Having been raised by parents who grew up during the Great Depression, I had a sense of the poverty and want of that time in Newfoundland history. People did not have money; their pockets were empty. Fisherman sold their salt fish to the merchant, who graded the fish, and sold food and supplies back to the fishers based on the value of their catch. Money seldom exchanged hands as the value of the fish was rarely enough to cover the goods the fishers needed for the coming winter. Most families were indebted to the merchant from year to year.
Max Braithwaite wrote about Saskatchewan, Canada during the Depression and referred to the empty pockets of the people who lived on the prairies at that time. During his first year teaching, he lived in the basement of the school, ate food provided by the families of the children he taught and was not paid until the end of the school year. He did not have a penny in his pockets.
In Prince Edward Island, Canada, Marion Reid wrote about the egg economy at that time. Farmers did not have any money unless they brought eggs to the store where they received cash for them.
Today many people do not carry cash although it is not due to a lack of money. Rather, we are becoming a card carrying society and the need for cash is limited. Standing in line at a store check-out, it is obvious that few people carry cash and the people who do are often seniors. Rarely do young people make payment with cash. Bank cards have taken the place of currency for many people.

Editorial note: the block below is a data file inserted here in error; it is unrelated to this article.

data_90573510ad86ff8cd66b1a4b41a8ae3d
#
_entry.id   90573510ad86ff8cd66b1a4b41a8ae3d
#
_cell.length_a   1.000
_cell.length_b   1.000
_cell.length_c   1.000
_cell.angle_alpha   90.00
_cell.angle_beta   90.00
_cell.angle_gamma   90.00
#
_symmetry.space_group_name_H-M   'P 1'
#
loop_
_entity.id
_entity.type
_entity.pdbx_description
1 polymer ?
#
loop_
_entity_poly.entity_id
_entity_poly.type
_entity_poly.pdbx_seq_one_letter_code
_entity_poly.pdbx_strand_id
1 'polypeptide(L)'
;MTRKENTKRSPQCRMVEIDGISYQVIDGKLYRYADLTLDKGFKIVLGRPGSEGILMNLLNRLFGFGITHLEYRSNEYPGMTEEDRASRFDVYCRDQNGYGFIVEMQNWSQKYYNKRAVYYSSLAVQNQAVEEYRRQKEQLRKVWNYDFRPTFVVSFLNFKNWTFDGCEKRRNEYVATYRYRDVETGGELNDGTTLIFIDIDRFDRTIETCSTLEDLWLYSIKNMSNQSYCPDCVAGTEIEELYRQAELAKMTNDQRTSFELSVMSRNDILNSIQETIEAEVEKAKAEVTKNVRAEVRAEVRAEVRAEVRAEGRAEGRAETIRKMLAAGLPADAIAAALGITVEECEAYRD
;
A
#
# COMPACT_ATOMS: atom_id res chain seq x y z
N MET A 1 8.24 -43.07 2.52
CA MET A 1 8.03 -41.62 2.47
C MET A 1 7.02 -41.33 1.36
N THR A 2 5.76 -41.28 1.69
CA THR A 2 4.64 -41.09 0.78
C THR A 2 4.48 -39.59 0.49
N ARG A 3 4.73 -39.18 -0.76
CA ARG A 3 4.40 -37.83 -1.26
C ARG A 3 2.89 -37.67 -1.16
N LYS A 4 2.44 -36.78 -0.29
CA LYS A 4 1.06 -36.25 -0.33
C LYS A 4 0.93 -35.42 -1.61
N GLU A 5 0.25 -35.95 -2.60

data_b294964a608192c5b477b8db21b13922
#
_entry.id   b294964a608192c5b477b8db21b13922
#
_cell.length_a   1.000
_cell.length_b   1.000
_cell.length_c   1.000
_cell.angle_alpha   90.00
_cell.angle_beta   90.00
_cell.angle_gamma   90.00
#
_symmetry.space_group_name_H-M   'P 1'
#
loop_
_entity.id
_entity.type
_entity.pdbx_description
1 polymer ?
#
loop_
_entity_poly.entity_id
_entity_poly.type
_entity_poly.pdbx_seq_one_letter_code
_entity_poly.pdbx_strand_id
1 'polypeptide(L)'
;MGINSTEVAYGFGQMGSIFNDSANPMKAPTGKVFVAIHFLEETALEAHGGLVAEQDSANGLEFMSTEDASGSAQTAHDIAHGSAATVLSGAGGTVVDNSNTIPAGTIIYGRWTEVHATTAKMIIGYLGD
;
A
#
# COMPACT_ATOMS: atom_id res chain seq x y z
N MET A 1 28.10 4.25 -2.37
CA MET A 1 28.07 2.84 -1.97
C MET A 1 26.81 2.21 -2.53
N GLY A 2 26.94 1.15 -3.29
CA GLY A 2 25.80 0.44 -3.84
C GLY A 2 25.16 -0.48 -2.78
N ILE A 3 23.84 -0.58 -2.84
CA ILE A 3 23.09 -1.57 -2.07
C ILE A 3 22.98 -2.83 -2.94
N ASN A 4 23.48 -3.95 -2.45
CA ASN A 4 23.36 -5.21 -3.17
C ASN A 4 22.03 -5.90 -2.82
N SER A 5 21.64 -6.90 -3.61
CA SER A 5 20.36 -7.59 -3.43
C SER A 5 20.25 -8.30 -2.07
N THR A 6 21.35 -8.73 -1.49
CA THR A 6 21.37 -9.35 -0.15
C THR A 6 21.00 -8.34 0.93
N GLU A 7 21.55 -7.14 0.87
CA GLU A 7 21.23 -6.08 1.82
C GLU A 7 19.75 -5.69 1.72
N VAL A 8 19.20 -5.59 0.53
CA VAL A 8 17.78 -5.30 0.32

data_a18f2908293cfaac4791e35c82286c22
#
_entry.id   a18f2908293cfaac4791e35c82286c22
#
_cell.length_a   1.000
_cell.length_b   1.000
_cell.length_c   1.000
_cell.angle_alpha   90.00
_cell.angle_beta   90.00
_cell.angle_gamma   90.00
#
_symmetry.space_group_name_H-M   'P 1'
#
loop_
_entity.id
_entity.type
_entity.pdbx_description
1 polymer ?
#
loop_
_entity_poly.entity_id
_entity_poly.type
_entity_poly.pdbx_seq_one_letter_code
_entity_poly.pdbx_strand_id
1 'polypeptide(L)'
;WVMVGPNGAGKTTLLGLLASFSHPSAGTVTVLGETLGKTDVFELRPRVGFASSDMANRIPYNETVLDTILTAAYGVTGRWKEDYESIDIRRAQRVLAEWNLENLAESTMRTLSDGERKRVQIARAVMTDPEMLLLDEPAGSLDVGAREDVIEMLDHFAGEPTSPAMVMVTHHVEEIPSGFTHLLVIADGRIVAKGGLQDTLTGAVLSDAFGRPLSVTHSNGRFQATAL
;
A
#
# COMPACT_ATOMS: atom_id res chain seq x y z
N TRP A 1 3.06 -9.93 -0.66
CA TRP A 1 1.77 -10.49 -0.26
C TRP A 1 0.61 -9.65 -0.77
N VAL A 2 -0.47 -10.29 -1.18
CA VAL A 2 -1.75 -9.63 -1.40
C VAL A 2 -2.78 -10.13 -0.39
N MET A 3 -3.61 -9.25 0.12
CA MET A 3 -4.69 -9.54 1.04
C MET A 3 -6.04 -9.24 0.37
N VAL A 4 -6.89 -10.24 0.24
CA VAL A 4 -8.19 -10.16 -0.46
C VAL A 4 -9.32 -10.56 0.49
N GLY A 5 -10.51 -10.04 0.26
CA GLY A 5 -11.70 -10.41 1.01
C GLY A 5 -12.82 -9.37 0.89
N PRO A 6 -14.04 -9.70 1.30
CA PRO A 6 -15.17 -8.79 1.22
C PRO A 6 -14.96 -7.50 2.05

Times have changed but pockets are still empty. Will we become a cashless society? Will every exchange of funds for goods and services become electronic? With many of the transactions today being electronic in nature, it will not be a huge step to eliminate cash altogether.
If we pay for everything with a card, will we spend more than we would if we handed out our hard earned cash for a transaction? If so, we will be no better off than the generation who was indebted to the merchant from year to year. It will take discipline to live within our means if a cashless society becomes a reality. In some ways, times have not changed all that much.